Andrea d’Agnolo (1486-1530), better known as Andrea del Sarto because he was the son of a tailor (sarto), ran the largest and most productive workshop in Florence in the early 1500s. In his lifetime, he was a star, patronized by the Medicis and ranked with the likes of Michelangelo. But that changed after he died of plague at 43 and became the subject of a poisonous account in former pupil Giorgio Vasari’s famous “Lives of the Artists,” published in 1550.
Vasari conceded in his long biographical sketch that del Sarto painted perfectly, “senza errori” — without errors. But he dubbed him “timid” and suggested he lacked ambition and an innovative style. And he criticized his excessive devotion to his wife, Lucrezia, the model for almost all his Madonnas.
As Aimee Ng, associate curator at the Frick, summarized Vasari’s written portrait of the artist at a recent preview of the show: “He could have been a better artist if not for his wife. He used her face too often.”
The zingers stuck and del Sarto’s reputation faded for centuries until recent scholarship showed that Vasari’s account was not true, the curator said. Now the Frick, in collaboration with The J. Paul Getty Museum in Los Angeles, is staging a gorgeous exhibit of his drawings and paintings in an attempt to give the master his due.
“He deserves more recognition,” Ian Wardropper, the Frick’s director, remarked at the preview.
The exhibit is being billed as the first major monographic exhibit of this eclipsed artist’s works in the U.S. Fresh from a summer run at the Getty, the three paintings and 45 drawings (all loans) are presented in the Oval Room and lower-level galleries, with the latter the starting point.
Descend the winding staircase and what follows is a dizzying succession of figure studies, head studies and rare compositional studies, more than half in red chalk, a favored medium for its tonal range. The drawings, some highly finished but many rough sketches, are walkups to the paintings and a window on the creative process.
“The road to Andrea’s faultless paintings was paved with drawings,” Ng said during a lively tour of the works on paper, virtually all executed with an eye to fulfilling his workshop’s numerous commissions for portrait paintings, frescoes and altarpieces.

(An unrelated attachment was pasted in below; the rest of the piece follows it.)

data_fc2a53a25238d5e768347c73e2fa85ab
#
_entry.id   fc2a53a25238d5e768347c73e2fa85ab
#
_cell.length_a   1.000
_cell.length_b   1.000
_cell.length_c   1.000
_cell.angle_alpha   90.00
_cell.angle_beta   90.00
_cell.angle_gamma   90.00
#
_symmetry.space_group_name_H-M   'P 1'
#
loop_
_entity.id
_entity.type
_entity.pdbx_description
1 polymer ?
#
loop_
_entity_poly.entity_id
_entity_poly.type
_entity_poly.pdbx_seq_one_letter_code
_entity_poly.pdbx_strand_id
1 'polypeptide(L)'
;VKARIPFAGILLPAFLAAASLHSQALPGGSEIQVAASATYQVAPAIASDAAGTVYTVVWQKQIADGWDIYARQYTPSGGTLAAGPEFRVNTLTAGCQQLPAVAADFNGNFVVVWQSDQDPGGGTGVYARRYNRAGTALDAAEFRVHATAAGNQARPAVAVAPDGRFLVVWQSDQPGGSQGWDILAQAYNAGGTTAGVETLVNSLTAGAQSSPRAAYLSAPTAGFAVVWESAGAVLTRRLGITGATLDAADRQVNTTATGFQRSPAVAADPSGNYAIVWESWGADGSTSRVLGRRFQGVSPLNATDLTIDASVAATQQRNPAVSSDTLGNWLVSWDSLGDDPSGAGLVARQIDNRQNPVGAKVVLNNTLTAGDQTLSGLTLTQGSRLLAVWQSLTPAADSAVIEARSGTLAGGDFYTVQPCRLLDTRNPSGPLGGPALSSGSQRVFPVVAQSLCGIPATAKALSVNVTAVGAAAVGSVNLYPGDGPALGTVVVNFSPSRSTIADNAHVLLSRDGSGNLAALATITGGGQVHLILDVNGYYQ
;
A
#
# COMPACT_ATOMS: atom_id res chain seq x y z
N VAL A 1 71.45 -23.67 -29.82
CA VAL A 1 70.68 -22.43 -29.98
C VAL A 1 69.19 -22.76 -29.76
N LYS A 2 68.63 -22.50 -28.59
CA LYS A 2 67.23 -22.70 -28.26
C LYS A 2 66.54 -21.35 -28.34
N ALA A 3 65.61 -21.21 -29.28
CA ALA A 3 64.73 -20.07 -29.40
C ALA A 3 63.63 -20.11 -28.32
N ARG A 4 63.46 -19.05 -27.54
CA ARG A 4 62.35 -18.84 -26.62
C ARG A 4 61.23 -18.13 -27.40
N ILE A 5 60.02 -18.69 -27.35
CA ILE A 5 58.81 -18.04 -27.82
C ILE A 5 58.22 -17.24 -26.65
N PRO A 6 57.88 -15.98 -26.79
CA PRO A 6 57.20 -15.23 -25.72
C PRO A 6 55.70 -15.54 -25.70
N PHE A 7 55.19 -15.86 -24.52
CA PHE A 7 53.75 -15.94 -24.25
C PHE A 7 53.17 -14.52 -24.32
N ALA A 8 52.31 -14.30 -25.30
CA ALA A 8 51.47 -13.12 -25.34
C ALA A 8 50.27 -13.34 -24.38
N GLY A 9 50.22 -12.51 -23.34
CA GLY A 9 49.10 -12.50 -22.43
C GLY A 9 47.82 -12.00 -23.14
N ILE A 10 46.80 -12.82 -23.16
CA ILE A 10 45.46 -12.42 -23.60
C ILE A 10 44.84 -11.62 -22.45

Del Sarto drew from life, using his wife and studio assistants in abundance, but he also drew from art — marble sculptures were a key source of inspiration. But regardless of the source, the works come alive and convey a sense of drama, emotion and psychological intensity.
Because practice makes perfect, this faultless painter was constantly revising and reworking the drawings. As Ng said standing before a wall with six chalk studies for the altarpiece “Madonna of the Steps”: “He draws and re-draws to get the parts perfect.” And because it was expedient, he reused drawings, too.
The Getty’s Julian Brooks, the exhibit’s chief curator, later told a packed auditorium at the museum that del Sarto “was absolutely as famous as Leonardo da Vinci, Michelangelo, Raphael, [but] none of those masters drew like this,” a reference to his shorthand strokes and abstracted way of rendering the human figure in a drawing of Evangelists. He produced sculptural effects via his “emphasis on outline as he sort of carves the figures from the paper.”
This tailor’s son was raised in a tailor’s shop and was “looking at fabrics constantly,” Brooks said, hence the preoccupation with the colors of garments and “the observation of how they fall.”
Pieces like the head of Julius Caesar have the look of “a finished painting,” Ng observed, noting its extreme refinement. The same could be said for “Study for the Head of Saint John the Baptist” (ca. 1523), a black chalk portrait of an adolescent boy that graces the Oval Room and accompanies the show’s painting of Florence’s patron saint.
Another standout: “Study of the Head of a Young Woman” (ca. 1523), a delicate, red chalk drawing of Mary Magdalene, the repentant prostitute who dried Jesus’ feet with her hair after bathing them with her tears. Her head is bowed, and strands of hair frame her face in an allusion to this act of devotion.
But “Portrait of a Young Man” (ca. 1517-18), a dark, secular painting in the Oval Room, is surely the show’s most enigmatic piece. The work may or may not be a self-portrait, with the object the subject holds, a key to his identity, in dispute (a marble block, a brick, a book?). What is certain is the identity of the painter—see the monogram, two interlocking “A”s on the upper left, for Andrea d’Agnolo—and the brilliant play of light.
Our tour guide giddily acknowledged the “Andrea del Sarto mania” gripping the city this fall: The Metropolitan Museum is hosting a complementary exhibit focused on two related paintings—“Borgherini Holy Family” (ca. 1528) and “Charity” (before 1530).
Catch the spirit.